Major and Minor Arcana
Tarot decks are divided in Major Arcana and Minor Arcana cards. Of these, Minor Arcana is very similar and related to regular playing cards: four suits, 14 cards in each suit, 56 cards in total.
The suits have different names in different decks, but they represent four elements: fire, earth, water and air. Fire is often represented by wooden wands (branches, torches etc.); earth is represented by coins or pentacles (Medieval golden disks); air is symbolised by swords because they cut through the air with sharpness; and water is represented by cups or vessels of some form, containing - surprise, surprise - water.
The definitions for what the elements mean differ a bit deck by deck, but usually they mean:
- Fire - inner drive, motivation, energy, inspiration, passion (from the negative side including exhaustion).
- Water - emotions and feelings ranging all over from love and affection to sadness; and from heartbreak to bliss.
- Air - thoughts and mental capabilities, ranging from clarity to confusion; and from frustration and anxiety to mastery of logic.
- Earth - stability, long-term planning and goals, pragmatism, material world, earnings and finances, nature.
Tarot can also be read in terms of numerology and astrology, as each card has connections to these aspects too; and because tarot cards are based on esoteric philosophy, they also embody Kabbalah etc. which I'm personally not familiar with, and have still managed to practice tarot with success. So understanding tarot history and every possible angle of the cards is not necessary, only optional.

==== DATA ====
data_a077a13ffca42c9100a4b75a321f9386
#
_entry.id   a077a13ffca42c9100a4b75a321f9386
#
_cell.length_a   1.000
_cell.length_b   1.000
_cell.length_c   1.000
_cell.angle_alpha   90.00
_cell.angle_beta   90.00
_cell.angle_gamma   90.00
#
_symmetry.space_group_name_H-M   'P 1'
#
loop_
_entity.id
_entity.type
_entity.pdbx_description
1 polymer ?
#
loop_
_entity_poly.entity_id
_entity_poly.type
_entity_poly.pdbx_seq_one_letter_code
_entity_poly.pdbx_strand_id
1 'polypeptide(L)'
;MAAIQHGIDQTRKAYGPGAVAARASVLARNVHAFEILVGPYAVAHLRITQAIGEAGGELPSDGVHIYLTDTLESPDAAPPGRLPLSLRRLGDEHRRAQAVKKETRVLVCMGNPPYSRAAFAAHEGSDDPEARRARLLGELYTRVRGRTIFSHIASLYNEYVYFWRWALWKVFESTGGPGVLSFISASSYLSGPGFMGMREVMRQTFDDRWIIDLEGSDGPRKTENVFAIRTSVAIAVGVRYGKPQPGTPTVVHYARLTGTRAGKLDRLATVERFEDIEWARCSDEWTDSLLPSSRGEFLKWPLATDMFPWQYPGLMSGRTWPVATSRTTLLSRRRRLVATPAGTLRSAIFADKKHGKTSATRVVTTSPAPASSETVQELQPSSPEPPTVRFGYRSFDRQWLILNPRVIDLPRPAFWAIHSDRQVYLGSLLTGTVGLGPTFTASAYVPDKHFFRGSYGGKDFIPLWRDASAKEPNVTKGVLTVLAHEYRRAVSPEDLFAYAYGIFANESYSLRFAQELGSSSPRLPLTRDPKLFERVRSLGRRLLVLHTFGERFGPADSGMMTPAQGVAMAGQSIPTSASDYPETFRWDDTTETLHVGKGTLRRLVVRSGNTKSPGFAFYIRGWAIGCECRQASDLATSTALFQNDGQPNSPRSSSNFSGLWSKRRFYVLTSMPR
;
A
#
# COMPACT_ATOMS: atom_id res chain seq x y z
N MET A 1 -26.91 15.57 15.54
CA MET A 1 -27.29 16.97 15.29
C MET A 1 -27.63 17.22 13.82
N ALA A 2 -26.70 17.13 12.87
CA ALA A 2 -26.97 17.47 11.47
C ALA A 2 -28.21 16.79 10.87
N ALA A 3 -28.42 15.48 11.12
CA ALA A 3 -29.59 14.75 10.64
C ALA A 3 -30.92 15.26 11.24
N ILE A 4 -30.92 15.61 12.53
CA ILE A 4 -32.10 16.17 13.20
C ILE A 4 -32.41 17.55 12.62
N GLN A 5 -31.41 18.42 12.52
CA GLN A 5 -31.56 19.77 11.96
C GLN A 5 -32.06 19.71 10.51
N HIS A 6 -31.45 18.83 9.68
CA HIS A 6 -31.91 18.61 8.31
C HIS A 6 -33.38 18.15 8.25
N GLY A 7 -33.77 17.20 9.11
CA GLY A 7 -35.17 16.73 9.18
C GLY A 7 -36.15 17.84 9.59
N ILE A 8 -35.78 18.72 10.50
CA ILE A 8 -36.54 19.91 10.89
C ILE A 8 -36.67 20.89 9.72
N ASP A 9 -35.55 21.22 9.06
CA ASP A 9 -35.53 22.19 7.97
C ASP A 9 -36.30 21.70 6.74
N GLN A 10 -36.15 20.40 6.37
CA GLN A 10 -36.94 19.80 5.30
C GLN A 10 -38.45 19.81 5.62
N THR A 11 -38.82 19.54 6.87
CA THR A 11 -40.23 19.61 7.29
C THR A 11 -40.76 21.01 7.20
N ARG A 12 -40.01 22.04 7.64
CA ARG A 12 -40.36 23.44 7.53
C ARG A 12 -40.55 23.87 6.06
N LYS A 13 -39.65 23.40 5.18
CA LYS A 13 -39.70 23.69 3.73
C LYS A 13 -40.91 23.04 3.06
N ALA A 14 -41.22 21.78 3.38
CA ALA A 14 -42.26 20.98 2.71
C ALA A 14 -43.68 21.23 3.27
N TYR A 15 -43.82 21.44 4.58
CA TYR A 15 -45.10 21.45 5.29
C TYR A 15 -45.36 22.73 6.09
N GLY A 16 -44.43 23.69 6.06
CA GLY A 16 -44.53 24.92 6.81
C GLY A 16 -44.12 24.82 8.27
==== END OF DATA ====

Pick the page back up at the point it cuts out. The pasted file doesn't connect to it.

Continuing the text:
Major Arcana contains a storyline, called the Fool's Journey, and it begins with the Fool card numbered 0. The story lasts until the card called the World, numbered 21 (22 cards in total). The journey contains symbols - cards - for each archetypal character and a life lesson a person can encounter in life and learn from it. This journey repeats and/or rewinds over and over again in life, it doesn't mean we only encounter each situation or archetype once.
The two Arcanas ("secrets") work together and represent major or far-reaching live events (Major) and smaller everyday actions, thoughts, feelings and situations (Minor).
Learning basic card meanings is as fast as you can make it, if you simply go through a deck of 78 tarot cards and memorise a few key words for each. The pictures of cards give plenty of hints for these key meanings. That's your starting point.
Good tarot tutorials
Handy tutorials for getting started can be found for example:
- Phuture Me, tarot tutorial
- Biddy Tarot's list of free tarot learning resources.
- the American Tarot Association's website - in my opinion the most comprehensive accurate list of card meanings.
- Aeclectic Tarot website because it offers a wealth of resources, explained card meanings and a community to discuss and ask help for interpreting any card.
For a more straightforward version than tarot, maybe check out the Oracle system, which I'm not acquainted with but which is explained for example here: the Little Sage. Oracle decks do not have a set structure and are more based on key words and subjective interpreting of pictures, I've understood.
Learning tarot key words doesn't cut the mustard, though. It's where everything starts to get you on the right track with what the cards could possibly mean! The real learning comes from practising.
Choosing your deck to learn